2008-01-08 at 1:04:00 pm #19132
A green solution, a green reward
Entrepreneur: Ink-jet recycling helps the environment and saves you cash, too
Every time an empty printer ink-jet cartridge hits the trash can, it is joined by slightly less than three ounces of oil used in its manufacture. Multiply that by 300 million empty cartridges thrown out each year, and suddenly more than 125,000 barrels of oil wind up in the dump.
Mark Tremont thinks a growing number of people may want to help the environment while also saving a few bucks by refilling cartridges with ink rather than buying new each time. Since founding his business about 2 years ago, he has given 50,000 cartridges new life.The 59-year-old Syracuse native started in January 2005, when he opened a kiosk at Colonie Center as a franchisee of a Canadian company, Island Ink-Jet. He followed that with a store in Delmar, but ended his franchise in October 2006 to start his own business, i Fill Inkjets.Now, he’s hoping business in these environmentally sensitive times will really take off under an agreement with Golub Corp., the Rotterdam-based owner of the Price Chopper supermarket chain, to move into the photo labs of 26 stores in six states.”The biggest problem with this business is that people don’t know that we can do this,” he said. “I think more of them will see they can.”Price Chopper sees ink-jet recycling as “a wonderful opportunity” to expand its green initiatives, said spokeswoman Mona Golub. The company started offering reuseable, recycled shopping bags on Earth Day; the ink-jet recycling gives the same opportunity, she said.If environmental benefits of recycling aren’t enough for some potential customers, perhaps the bottom line will be: Refills are about half the cost of a new cartridge, which can be up to $40.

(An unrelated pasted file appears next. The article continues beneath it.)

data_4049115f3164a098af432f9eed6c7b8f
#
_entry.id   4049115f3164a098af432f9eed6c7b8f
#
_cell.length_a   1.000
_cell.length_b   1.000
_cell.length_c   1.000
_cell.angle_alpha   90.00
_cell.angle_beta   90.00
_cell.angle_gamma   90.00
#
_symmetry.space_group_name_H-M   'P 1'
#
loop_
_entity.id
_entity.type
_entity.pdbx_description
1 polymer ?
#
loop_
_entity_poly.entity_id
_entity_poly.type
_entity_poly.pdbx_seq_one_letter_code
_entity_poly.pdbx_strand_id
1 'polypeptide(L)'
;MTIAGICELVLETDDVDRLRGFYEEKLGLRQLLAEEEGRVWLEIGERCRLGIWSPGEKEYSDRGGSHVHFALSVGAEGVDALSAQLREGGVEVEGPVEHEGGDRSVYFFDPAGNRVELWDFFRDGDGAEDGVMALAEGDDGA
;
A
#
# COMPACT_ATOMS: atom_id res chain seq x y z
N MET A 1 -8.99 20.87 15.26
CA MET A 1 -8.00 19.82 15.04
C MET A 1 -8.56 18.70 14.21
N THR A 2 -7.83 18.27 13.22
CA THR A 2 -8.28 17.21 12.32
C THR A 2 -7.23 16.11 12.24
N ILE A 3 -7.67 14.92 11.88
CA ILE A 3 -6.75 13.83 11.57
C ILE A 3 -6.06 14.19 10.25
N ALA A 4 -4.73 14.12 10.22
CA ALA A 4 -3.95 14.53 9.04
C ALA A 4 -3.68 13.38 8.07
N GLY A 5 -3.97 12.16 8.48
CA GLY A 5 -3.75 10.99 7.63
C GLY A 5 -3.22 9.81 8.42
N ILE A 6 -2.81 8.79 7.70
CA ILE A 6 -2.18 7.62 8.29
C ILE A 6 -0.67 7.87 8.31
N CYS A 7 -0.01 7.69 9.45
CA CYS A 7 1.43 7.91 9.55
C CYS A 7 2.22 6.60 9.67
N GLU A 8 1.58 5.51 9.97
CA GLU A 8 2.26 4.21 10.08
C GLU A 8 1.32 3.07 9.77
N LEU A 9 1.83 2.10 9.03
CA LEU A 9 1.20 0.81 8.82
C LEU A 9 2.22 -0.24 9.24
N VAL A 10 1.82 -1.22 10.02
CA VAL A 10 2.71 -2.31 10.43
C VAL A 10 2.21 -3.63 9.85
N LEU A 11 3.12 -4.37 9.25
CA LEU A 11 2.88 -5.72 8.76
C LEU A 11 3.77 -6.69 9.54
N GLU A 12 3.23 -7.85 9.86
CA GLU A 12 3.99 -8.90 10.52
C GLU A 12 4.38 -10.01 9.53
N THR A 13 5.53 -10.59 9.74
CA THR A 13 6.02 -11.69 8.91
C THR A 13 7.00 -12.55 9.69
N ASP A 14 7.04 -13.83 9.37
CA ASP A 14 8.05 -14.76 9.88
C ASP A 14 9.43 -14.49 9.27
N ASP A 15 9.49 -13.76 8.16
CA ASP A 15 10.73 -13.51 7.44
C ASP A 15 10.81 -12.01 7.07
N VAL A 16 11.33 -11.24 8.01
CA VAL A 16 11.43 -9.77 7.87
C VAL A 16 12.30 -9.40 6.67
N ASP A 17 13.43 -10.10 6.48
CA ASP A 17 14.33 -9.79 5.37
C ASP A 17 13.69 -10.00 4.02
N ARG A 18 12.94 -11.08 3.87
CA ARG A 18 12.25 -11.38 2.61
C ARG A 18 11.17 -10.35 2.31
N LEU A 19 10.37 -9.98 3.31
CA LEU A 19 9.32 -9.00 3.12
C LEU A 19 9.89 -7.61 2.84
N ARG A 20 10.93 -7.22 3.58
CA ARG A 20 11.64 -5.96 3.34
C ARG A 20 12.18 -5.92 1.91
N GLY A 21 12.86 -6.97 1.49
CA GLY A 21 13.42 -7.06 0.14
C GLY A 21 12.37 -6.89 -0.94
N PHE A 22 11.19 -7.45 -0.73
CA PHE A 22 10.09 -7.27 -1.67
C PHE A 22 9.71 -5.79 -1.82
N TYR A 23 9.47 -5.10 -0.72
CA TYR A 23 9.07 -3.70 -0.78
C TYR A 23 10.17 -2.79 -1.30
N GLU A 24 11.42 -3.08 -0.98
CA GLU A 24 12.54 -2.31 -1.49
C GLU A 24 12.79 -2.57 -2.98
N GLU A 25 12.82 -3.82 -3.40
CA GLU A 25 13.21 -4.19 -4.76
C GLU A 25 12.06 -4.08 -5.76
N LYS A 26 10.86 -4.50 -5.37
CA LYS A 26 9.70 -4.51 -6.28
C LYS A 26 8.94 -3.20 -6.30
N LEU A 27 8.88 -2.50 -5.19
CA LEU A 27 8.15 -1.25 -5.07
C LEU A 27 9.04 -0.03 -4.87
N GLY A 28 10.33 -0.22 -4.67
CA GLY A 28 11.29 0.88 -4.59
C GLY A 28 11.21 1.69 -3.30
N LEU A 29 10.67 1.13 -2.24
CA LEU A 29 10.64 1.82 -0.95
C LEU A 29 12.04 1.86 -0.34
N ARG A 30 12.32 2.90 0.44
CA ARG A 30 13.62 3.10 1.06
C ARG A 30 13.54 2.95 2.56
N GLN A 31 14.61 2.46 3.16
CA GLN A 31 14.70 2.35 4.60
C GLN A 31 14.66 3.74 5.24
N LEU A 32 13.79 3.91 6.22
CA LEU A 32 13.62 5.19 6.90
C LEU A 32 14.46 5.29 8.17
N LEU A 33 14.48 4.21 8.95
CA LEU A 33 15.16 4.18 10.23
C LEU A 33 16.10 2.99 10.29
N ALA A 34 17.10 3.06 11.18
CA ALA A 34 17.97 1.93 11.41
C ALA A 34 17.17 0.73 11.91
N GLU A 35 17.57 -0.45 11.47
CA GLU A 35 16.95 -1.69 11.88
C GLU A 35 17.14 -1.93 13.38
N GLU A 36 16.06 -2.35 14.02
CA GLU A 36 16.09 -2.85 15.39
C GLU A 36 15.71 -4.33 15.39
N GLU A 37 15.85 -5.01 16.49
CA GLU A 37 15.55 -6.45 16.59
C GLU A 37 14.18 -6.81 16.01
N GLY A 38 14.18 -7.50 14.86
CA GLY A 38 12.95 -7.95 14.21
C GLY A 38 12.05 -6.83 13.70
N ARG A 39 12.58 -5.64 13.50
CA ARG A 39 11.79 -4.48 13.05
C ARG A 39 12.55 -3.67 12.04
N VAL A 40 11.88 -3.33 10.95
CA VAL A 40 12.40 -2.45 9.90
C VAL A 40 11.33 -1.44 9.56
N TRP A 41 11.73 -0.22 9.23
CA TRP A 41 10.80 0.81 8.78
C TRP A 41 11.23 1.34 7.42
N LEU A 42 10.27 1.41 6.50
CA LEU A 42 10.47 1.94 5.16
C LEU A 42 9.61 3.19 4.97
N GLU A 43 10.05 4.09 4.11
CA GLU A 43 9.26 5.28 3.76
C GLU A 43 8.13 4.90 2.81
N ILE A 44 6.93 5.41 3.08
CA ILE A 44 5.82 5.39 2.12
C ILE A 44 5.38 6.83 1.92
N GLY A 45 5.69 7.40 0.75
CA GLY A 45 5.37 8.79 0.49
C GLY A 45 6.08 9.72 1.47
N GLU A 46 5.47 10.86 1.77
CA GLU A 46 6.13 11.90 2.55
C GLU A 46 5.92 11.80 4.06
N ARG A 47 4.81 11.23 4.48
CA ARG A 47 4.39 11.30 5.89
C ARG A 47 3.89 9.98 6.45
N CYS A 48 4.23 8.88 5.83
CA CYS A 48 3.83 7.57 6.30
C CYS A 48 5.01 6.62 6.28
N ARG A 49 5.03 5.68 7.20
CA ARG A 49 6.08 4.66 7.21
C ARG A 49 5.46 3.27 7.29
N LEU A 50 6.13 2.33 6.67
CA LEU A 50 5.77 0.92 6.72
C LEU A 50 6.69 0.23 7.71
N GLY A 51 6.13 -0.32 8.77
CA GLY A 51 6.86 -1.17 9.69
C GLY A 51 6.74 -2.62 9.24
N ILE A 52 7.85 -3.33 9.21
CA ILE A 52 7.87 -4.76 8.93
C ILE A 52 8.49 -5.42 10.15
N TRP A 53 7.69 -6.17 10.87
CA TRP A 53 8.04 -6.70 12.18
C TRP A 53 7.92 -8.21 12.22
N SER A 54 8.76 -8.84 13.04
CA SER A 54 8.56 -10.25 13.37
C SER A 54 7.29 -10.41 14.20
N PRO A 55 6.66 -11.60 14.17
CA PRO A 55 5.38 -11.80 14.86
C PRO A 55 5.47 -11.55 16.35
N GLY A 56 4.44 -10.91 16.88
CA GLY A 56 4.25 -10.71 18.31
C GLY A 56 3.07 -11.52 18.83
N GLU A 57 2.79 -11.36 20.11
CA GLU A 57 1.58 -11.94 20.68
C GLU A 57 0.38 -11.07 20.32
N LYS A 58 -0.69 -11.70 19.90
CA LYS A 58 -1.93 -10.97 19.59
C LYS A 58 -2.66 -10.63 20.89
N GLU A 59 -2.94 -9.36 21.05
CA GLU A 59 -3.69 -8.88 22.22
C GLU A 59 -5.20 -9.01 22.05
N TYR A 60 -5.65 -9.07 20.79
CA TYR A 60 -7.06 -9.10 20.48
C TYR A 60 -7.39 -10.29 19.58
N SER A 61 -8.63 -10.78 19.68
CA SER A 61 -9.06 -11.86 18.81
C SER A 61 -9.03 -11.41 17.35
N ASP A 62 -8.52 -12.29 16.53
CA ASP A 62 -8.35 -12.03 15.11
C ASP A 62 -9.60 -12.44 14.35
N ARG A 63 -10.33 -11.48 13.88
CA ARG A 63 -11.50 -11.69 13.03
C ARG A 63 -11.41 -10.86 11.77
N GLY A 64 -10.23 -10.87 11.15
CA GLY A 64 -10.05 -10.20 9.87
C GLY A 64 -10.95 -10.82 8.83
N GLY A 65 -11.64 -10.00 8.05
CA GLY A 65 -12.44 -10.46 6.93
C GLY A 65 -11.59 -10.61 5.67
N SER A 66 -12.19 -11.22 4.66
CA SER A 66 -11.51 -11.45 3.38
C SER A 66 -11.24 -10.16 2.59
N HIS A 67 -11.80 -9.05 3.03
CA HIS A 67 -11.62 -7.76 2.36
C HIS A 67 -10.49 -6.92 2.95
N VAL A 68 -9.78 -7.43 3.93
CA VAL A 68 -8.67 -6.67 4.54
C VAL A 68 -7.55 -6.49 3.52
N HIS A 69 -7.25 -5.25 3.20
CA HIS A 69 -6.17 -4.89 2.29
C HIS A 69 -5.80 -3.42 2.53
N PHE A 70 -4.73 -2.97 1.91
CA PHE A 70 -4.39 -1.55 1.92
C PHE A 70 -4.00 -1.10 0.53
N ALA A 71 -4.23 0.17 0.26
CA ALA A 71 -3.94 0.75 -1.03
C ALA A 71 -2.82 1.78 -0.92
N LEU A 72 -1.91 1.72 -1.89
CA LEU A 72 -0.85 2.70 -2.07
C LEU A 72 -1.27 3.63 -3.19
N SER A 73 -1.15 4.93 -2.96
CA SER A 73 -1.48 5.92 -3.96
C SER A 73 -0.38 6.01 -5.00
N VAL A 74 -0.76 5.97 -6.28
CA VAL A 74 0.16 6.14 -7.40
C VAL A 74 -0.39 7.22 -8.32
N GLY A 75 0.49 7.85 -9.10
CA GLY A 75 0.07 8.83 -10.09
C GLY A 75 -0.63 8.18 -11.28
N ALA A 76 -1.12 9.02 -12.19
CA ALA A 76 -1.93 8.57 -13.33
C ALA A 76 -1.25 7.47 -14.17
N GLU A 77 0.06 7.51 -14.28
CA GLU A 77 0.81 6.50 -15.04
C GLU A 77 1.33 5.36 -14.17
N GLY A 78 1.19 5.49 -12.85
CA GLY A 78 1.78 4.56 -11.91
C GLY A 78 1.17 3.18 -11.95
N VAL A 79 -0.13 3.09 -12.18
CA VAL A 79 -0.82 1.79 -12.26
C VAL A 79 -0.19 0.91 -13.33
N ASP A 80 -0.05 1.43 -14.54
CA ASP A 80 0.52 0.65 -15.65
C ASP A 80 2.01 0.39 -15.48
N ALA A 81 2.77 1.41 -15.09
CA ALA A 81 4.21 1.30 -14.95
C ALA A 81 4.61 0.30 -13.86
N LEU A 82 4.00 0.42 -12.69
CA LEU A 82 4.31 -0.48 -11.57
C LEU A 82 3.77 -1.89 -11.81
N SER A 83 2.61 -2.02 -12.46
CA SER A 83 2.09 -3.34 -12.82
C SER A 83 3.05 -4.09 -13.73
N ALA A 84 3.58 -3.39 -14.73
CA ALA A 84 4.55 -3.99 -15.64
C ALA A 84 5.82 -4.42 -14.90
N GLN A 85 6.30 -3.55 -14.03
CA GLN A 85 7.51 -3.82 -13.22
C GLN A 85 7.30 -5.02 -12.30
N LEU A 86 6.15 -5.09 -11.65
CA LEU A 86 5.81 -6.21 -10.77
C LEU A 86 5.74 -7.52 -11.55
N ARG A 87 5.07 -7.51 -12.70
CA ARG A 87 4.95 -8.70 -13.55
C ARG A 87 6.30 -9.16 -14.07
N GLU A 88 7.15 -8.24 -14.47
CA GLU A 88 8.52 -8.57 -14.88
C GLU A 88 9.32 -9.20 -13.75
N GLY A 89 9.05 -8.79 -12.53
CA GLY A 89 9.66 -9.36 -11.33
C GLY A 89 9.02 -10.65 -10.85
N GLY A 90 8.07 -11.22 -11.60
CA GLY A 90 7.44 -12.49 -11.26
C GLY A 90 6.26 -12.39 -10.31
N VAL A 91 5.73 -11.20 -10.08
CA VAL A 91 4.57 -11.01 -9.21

About 80 percent of used cartridges can be refilled, black ink as many as eight times and color as many as six, Tremont said. For those that cannot be reused, reasons vary — from printers being run too little or to the very end (causing print heads on cartridges to dry out) to used cartridges being stored in conditions that are too hot or too dry.Contrary to popular belief, he said, using refilled cartridges does not void the printer warranty.Tremont spent much of the summer installing equipment and training store employees in how to properly fill cartridges. “There are 300 different cartridges and only about six ways to fill them,” he said.All end with a common medical syringe filled with ink, which is injected into the cartridge. The fill hole is tiny and at the top of the cartridge, so there is no risk of leaking inside the printer, he said.Tremont spent about 30 years as an accountant for banking giants Chase and Visa before deciding to change careers with the Canadian ink-jet franchise. “I liked the environmental side and the simplicity of it,” he said.As he spoke, his cellphone went off. It was the Price Chopper store in Cortland with a question. “I’m the help desk for the stores,” Tremont said.For a list of i Fill Inkjets locations, go to: http://www.ifillinkjets. com/locations.html